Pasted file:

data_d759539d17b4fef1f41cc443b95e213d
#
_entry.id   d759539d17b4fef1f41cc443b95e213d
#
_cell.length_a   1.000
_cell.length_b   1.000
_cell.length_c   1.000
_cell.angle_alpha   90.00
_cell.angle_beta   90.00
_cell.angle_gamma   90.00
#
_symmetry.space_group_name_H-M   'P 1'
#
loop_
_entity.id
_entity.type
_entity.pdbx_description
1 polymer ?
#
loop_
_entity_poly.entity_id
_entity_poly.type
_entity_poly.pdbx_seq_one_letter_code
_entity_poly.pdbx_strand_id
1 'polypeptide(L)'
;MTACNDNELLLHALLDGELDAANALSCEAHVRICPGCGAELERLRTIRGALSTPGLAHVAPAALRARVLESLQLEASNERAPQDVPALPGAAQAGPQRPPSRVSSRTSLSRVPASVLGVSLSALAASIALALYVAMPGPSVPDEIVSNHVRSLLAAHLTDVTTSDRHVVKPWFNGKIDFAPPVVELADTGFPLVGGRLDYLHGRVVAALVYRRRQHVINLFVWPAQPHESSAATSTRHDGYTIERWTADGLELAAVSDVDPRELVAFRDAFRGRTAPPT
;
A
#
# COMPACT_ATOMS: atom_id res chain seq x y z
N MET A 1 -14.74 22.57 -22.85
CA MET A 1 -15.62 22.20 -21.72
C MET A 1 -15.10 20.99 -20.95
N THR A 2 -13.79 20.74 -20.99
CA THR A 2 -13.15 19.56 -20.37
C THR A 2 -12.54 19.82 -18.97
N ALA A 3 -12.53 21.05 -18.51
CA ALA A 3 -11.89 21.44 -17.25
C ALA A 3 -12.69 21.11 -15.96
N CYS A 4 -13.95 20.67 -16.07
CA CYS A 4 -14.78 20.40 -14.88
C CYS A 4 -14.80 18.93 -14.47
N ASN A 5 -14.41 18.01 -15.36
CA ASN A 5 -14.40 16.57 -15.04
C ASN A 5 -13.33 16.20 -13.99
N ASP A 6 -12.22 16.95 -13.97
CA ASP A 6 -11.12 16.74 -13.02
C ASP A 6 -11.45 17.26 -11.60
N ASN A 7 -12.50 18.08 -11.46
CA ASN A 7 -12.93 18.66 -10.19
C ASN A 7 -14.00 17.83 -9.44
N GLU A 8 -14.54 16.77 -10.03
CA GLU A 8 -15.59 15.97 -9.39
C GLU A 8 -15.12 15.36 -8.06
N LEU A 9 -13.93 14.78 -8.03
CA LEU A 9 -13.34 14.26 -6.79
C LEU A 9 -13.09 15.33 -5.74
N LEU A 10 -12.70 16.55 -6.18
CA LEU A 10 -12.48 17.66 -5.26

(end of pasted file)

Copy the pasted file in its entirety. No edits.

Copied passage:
data_d759539d17b4fef1f41cc443b95e213d
#
_entry.id   d759539d17b4fef1f41cc443b95e213d
#
_cell.length_a   1.000
_cell.length_b   1.000
_cell.length_c   1.000
_cell.angle_alpha   90.00
_cell.angle_beta   90.00
_cell.angle_gamma   90.00
#
_symmetry.space_group_name_H-M   'P 1'
#
loop_
_entity.id
_entity.type
_entity.pdbx_description
1 polymer ?
#
loop_
_entity_poly.entity_id
_entity_poly.type
_entity_poly.pdbx_seq_one_letter_code
_entity_poly.pdbx_strand_id
1 'polypeptide(L)'
;MTACNDNELLLHALLDGELDAANALSCEAHVRICPGCGAELERLRTIRGALSTPGLAHVAPAALRARVLESLQLEASNERAPQDVPALPGAAQAGPQRPPSRVSSRTSLSRVPASVLGVSLSALAASIALALYVAMPGPSVPDEIVSNHVRSLLAAHLTDVTTSDRHVVKPWFNGKIDFAPPVVELADTGFPLVGGRLDYLHGRVVAALVYRRRQHVINLFVWPAQPHESSAATSTRHDGYTIERWTADGLELAAVSDVDPRELVAFRDAFRGRTAPPT
;
A
#
# COMPACT_ATOMS: atom_id res chain seq x y z
N MET A 1 -14.74 22.57 -22.85
CA MET A 1 -15.62 22.20 -21.72
C MET A 1 -15.10 20.99 -20.95
N THR A 2 -13.79 20.74 -20.99
CA THR A 2 -13.15 19.56 -20.37
C THR A 2 -12.54 19.82 -18.97
N ALA A 3 -12.53 21.05 -18.51
CA ALA A 3 -11.89 21.44 -17.25
C ALA A 3 -12.69 21.11 -15.96
N CYS A 4 -13.95 20.67 -16.07
CA CYS A 4 -14.78 20.40 -14.88
C CYS A 4 -14.80 18.93 -14.47
N ASN A 5 -14.41 18.01 -15.36
CA ASN A 5 -14.40 16.57 -15.04
C ASN A 5 -13.33 16.20 -13.99
N ASP A 6 -12.22 16.95 -13.97
CA ASP A 6 -11.12 16.74 -13.02
C ASP A 6 -11.45 17.26 -11.60
N ASN A 7 -12.50 18.08 -11.46
CA ASN A 7 -12.93 18.66 -10.19
C ASN A 7 -14.00 17.83 -9.44
N GLU A 8 -14.54 16.77 -10.03
CA GLU A 8 -15.59 15.97 -9.39
C GLU A 8 -15.12 15.36 -8.06
N LEU A 9 -13.93 14.78 -8.03
CA LEU A 9 -13.34 14.26 -6.79
C LEU A 9 -13.09 15.33 -5.74
N LEU A 10 -12.70 16.55 -6.18
CA LEU A 10 -12.48 17.66 -5.26